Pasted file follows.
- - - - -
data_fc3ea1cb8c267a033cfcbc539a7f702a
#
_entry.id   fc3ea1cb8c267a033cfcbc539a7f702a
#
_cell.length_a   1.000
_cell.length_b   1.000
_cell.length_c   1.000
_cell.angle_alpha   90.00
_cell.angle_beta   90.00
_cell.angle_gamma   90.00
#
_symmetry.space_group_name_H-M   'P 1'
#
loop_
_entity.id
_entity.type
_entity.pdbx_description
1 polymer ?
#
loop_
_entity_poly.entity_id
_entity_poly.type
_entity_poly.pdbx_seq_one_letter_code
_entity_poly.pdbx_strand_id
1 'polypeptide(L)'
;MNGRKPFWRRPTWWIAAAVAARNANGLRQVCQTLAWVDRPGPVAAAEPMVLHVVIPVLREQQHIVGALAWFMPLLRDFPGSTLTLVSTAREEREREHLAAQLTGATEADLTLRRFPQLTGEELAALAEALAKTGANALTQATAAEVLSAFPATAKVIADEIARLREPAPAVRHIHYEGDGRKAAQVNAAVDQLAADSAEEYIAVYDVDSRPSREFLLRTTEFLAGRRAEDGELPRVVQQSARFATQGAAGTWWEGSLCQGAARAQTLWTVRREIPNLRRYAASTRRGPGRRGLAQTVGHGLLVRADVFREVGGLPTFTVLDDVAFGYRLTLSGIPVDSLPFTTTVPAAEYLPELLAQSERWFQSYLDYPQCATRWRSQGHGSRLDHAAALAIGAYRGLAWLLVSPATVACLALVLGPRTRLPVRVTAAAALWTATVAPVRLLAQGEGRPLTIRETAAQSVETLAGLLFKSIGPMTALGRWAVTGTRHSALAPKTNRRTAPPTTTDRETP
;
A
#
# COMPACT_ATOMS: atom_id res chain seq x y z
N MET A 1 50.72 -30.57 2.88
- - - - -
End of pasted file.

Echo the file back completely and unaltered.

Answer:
data_fc3ea1cb8c267a033cfcbc539a7f702a
#
_entry.id   fc3ea1cb8c267a033cfcbc539a7f702a
#
_cell.length_a   1.000
_cell.length_b   1.000
_cell.length_c   1.000
_cell.angle_alpha   90.00
_cell.angle_beta   90.00
_cell.angle_gamma   90.00
#
_symmetry.space_group_name_H-M   'P 1'
#
loop_
_entity.id
_entity.type
_entity.pdbx_description
1 polymer ?
#
loop_
_entity_poly.entity_id
_entity_poly.type
_entity_poly.pdbx_seq_one_letter_code
_entity_poly.pdbx_strand_id
1 'polypeptide(L)'
;MNGRKPFWRRPTWWIAAAVAARNANGLRQVCQTLAWVDRPGPVAAAEPMVLHVVIPVLREQQHIVGALAWFMPLLRDFPGSTLTLVSTAREEREREHLAAQLTGATEADLTLRRFPQLTGEELAALAEALAKTGANALTQATAAEVLSAFPATAKVIADEIARLREPAPAVRHIHYEGDGRKAAQVNAAVDQLAADSAEEYIAVYDVDSRPSREFLLRTTEFLAGRRAEDGELPRVVQQSARFATQGAAGTWWEGSLCQGAARAQTLWTVRREIPNLRRYAASTRRGPGRRGLAQTVGHGLLVRADVFREVGGLPTFTVLDDVAFGYRLTLSGIPVDSLPFTTTVPAAEYLPELLAQSERWFQSYLDYPQCATRWRSQGHGSRLDHAAALAIGAYRGLAWLLVSPATVACLALVLGPRTRLPVRVTAAAALWTATVAPVRLLAQGEGRPLTIRETAAQSVETLAGLLFKSIGPMTALGRWAVTGTRHSALAPKTNRRTAPPTTTDRETP
;
A
#
# COMPACT_ATOMS: atom_id res chain seq x y z
N MET A 1 50.72 -30.57 2.88